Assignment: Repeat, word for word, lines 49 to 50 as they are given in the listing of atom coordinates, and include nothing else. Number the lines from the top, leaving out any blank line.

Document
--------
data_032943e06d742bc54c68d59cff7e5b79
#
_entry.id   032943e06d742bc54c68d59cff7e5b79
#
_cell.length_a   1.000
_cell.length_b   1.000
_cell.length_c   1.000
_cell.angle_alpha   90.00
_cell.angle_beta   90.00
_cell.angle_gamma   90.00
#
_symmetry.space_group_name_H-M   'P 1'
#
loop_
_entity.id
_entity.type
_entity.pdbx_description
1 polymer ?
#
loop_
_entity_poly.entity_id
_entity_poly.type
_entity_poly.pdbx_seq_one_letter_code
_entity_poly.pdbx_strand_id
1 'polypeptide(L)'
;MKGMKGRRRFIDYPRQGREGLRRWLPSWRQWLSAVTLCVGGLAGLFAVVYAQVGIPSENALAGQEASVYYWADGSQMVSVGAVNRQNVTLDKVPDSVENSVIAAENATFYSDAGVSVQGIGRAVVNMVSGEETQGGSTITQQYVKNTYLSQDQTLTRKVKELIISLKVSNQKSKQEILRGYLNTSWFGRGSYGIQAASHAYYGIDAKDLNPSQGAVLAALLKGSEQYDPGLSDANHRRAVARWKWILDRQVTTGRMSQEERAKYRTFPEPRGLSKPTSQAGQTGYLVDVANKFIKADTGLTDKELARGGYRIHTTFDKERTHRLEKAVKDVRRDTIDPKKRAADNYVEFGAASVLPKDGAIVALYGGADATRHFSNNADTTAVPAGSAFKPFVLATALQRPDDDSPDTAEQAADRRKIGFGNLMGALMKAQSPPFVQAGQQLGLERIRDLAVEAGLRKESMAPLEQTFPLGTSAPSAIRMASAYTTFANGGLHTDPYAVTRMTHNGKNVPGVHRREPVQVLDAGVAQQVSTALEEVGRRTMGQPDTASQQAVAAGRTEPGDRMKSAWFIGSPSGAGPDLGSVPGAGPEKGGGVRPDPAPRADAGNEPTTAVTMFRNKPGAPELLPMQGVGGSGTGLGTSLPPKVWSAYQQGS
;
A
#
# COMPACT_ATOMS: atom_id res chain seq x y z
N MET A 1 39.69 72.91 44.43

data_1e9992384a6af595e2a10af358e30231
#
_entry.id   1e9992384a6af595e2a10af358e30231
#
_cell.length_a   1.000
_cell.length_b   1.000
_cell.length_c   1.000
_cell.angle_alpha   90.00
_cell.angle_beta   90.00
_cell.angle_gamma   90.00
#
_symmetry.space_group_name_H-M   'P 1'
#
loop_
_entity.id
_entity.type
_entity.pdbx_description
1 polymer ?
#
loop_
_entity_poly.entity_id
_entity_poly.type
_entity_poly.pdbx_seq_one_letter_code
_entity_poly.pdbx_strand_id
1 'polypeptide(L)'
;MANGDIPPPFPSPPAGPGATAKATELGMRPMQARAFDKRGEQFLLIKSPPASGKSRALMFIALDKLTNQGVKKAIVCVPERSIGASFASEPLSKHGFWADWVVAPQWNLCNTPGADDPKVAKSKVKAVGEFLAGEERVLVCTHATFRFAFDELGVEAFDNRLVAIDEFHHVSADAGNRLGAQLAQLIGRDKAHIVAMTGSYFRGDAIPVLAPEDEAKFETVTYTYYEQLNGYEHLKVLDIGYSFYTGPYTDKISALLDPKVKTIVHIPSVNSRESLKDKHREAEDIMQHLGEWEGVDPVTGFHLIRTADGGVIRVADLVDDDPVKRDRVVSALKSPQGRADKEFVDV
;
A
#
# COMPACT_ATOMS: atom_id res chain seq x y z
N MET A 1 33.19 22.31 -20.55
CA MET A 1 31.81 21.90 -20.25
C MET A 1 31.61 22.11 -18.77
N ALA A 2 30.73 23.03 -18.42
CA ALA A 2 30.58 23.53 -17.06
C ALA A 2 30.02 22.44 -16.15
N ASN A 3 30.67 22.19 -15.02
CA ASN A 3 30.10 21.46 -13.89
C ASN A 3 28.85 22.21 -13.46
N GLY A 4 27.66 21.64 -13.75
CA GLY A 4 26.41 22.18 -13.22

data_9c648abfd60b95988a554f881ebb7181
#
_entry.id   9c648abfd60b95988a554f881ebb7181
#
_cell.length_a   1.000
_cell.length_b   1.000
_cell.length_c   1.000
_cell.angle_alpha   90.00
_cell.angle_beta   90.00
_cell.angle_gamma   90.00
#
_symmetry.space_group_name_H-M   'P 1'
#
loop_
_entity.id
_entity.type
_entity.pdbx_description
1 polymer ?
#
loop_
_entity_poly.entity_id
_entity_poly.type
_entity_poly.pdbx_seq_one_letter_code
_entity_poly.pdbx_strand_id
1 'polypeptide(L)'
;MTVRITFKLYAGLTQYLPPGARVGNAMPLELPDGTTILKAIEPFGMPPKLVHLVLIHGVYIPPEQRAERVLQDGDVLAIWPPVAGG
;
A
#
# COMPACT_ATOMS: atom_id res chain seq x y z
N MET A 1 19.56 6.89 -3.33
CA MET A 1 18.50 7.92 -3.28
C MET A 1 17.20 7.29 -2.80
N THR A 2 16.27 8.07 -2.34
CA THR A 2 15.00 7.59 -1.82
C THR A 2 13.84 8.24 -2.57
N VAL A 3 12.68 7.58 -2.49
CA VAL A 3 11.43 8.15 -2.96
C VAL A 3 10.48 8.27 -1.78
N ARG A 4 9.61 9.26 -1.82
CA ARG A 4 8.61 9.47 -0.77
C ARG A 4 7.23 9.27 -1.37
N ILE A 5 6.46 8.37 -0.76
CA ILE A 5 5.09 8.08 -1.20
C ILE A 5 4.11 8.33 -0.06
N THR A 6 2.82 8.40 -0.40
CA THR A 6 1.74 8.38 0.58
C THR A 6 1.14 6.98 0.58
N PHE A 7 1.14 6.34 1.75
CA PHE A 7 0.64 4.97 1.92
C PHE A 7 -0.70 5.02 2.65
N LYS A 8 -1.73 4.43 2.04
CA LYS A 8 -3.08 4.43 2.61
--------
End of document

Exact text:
1 polymer ?
#